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# Electrically-aware design for AMS ICs

Posted: 16 Nov 2012     Print Version

Keywords:analogue/mixed-signal  observability  Electromigration

This behaviour is illustrated in figure 1 with three interconnect examples that are based on different widths and lengths of connecting wires. All three have different current density (EM) limits. Each has an upper and lower interconnect wire connected through the same via shape, but each example forms a different geometric profile where the length or width dimensions of the interconnect differ.

The leftmost connection in the figure has the shortest lengths in the dimension of the upper and lower interconnect wires, with the result that the connecting via cut has the highest current density limit and thus can carry the most current without violating the limit. The middle connection has the same interconnect wire width as the left one, but the wire lengths of the upper and lower interconnect are much longer. The impact is that the current density limit for the via cut is lower than the left example. As such, the middle connection can carry less current and remain within the EM-related reliability limits.

 Figure 1: Geometric-based rules require proximity of current calculations with conductor (net) geometry.

In the rightmost connection in figure 1, the upper and lower interconnect lengths are the same but the width of the wires coming into the via are reduced. The result is that the current density limit for the via cut is significantly reduced from the middle and leftmost examples. Note that in all three examples the via geometry is the same and, if examined without any context of the surrounding wire geometry, it is impossible to know which current density limits to apply.

In addition to the geometric properties of the interconnect, the underlying topology of the routing can also significantly change the distribution of current flow and, subsequently, current densities. Thus the same geometric description (such as a specific width and length of a wire) may or may not meet pre-specified current density limits, depending on the topology of the surrounding interconnect.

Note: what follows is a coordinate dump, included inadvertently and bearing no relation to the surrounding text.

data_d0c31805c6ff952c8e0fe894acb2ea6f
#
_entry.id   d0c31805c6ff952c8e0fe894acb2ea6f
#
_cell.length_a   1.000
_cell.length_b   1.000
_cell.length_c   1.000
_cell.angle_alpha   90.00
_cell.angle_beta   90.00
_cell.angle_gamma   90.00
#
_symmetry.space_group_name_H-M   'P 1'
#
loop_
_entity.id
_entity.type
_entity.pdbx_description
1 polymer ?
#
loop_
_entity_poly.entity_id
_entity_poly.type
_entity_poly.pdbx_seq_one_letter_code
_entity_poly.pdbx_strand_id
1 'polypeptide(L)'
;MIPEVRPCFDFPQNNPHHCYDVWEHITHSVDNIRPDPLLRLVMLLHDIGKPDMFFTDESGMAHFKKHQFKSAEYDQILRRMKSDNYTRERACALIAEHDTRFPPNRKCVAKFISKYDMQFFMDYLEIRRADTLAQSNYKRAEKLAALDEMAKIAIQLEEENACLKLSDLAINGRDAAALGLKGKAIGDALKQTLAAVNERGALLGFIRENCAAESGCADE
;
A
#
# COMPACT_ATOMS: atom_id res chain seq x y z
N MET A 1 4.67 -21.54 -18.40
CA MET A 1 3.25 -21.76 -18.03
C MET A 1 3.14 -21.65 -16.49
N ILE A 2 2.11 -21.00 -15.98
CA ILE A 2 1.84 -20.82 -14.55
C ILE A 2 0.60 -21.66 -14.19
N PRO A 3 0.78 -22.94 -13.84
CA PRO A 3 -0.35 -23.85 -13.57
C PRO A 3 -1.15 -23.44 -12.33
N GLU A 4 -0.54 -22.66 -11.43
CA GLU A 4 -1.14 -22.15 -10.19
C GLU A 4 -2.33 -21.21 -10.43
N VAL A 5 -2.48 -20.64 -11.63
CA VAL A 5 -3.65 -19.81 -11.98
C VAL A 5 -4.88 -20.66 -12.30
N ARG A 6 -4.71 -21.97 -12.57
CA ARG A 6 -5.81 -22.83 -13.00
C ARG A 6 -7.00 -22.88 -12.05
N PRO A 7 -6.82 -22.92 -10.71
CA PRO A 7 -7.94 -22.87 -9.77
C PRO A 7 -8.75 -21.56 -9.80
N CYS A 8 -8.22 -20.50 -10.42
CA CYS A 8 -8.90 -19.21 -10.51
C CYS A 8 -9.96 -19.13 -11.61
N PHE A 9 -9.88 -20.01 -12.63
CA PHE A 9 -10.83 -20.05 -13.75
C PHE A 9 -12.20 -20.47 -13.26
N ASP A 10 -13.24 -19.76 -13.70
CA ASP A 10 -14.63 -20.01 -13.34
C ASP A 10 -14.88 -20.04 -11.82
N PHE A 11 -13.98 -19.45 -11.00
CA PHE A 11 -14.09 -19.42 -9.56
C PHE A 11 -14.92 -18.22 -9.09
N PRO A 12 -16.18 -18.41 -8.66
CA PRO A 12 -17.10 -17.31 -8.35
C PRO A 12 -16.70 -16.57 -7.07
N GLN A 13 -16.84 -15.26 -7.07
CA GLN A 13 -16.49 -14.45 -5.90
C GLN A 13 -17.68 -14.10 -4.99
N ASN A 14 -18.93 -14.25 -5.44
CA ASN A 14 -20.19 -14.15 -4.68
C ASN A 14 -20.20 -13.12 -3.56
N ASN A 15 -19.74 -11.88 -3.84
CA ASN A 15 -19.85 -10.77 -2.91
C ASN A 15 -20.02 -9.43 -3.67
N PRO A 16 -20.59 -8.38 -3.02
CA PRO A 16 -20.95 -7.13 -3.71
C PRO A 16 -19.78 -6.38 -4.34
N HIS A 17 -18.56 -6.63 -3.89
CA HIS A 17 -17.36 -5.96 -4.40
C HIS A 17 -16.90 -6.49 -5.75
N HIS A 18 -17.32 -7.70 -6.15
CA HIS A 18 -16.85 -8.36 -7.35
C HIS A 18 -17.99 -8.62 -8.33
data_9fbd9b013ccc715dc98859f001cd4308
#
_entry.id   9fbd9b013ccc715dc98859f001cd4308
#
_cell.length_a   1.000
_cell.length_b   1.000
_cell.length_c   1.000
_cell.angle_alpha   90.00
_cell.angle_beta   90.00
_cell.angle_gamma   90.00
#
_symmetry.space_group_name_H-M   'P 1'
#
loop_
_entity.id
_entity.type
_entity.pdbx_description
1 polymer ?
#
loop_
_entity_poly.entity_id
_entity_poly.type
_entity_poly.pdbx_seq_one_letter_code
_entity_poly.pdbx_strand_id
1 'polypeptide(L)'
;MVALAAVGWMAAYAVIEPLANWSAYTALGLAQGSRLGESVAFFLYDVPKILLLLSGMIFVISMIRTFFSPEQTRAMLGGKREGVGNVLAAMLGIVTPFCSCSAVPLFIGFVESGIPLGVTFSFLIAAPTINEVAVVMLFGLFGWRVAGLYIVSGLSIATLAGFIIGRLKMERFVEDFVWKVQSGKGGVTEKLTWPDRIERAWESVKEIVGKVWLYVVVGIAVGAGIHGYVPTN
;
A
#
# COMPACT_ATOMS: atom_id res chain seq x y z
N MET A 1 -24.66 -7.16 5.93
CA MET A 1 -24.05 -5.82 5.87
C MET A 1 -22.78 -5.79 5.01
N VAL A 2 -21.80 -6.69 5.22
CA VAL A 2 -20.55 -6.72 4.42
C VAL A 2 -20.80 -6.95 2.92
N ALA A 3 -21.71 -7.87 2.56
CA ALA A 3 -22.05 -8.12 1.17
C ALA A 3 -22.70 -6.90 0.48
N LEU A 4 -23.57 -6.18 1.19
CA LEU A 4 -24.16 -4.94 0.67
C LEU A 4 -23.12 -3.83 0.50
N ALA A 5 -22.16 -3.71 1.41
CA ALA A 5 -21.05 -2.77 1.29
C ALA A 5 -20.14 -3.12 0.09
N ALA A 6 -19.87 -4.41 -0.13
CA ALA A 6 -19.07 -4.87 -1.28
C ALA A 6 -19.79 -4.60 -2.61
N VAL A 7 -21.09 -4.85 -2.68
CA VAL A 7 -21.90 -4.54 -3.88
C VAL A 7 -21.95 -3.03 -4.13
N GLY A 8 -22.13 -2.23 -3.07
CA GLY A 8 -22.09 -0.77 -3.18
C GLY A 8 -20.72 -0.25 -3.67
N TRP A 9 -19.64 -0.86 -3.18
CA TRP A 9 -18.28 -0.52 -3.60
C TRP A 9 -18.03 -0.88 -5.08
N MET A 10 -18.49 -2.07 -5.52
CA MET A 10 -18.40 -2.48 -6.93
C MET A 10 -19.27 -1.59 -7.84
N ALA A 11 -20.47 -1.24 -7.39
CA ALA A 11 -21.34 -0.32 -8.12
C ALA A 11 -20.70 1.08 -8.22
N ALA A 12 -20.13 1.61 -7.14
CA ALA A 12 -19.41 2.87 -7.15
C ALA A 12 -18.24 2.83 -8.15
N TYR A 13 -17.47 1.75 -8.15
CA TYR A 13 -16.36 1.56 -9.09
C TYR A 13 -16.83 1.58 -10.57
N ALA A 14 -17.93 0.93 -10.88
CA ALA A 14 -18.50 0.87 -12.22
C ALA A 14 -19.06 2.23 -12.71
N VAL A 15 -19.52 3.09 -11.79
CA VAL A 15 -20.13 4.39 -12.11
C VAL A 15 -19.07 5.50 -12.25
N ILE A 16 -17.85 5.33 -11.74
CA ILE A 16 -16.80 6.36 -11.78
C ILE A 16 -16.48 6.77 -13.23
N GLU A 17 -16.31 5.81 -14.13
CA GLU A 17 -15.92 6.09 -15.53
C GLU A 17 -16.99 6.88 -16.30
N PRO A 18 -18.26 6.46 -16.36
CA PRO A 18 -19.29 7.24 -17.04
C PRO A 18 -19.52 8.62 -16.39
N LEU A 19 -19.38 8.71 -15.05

Figures 2 and 3 highlight a case where the incoming current to the MOS device may be connected to the strap in two different locations. In figure 2, the current is sourced into one side of the M2 strap, which results in a large amount of current flowing through the strap to reach the M1 vertical finger connections on the other end. Colour coding is used to indicate the proximity of that wire location to the specified current density limit. In this case, the green coding indicates that the current is far from reaching the limit; red coding represents that the current is over the limit for that particular wire segment.

 Figure 2: Connection to MOS device resulting in current density violations with highlighted circle noting the current density violations in finger connections to the source.

In figure 3, the incoming current is connected to the middle of the M2 strap and, as such, the current is distributed more evenly throughout the source vertical connections (fingers). As the colour coding indicates, the current limit is not exceeded, even though the geometric properties of the fingers, strap, and incoming wire are very similar—the primary distinction being where the connection has been made. This example also illustrates why it is difficult to specify current-correct routing decisions a priori without knowledge of the underlying topology. This rather simple case was chosen to illustrate the problem, but there are many such cases where the correction to the routing topology is not straightforward, often resulting in a cycle of layout modification, extraction, and analysis.

 Figure 3: Alternate connection to same MOS device from previous figure, resulting in no current density violations.

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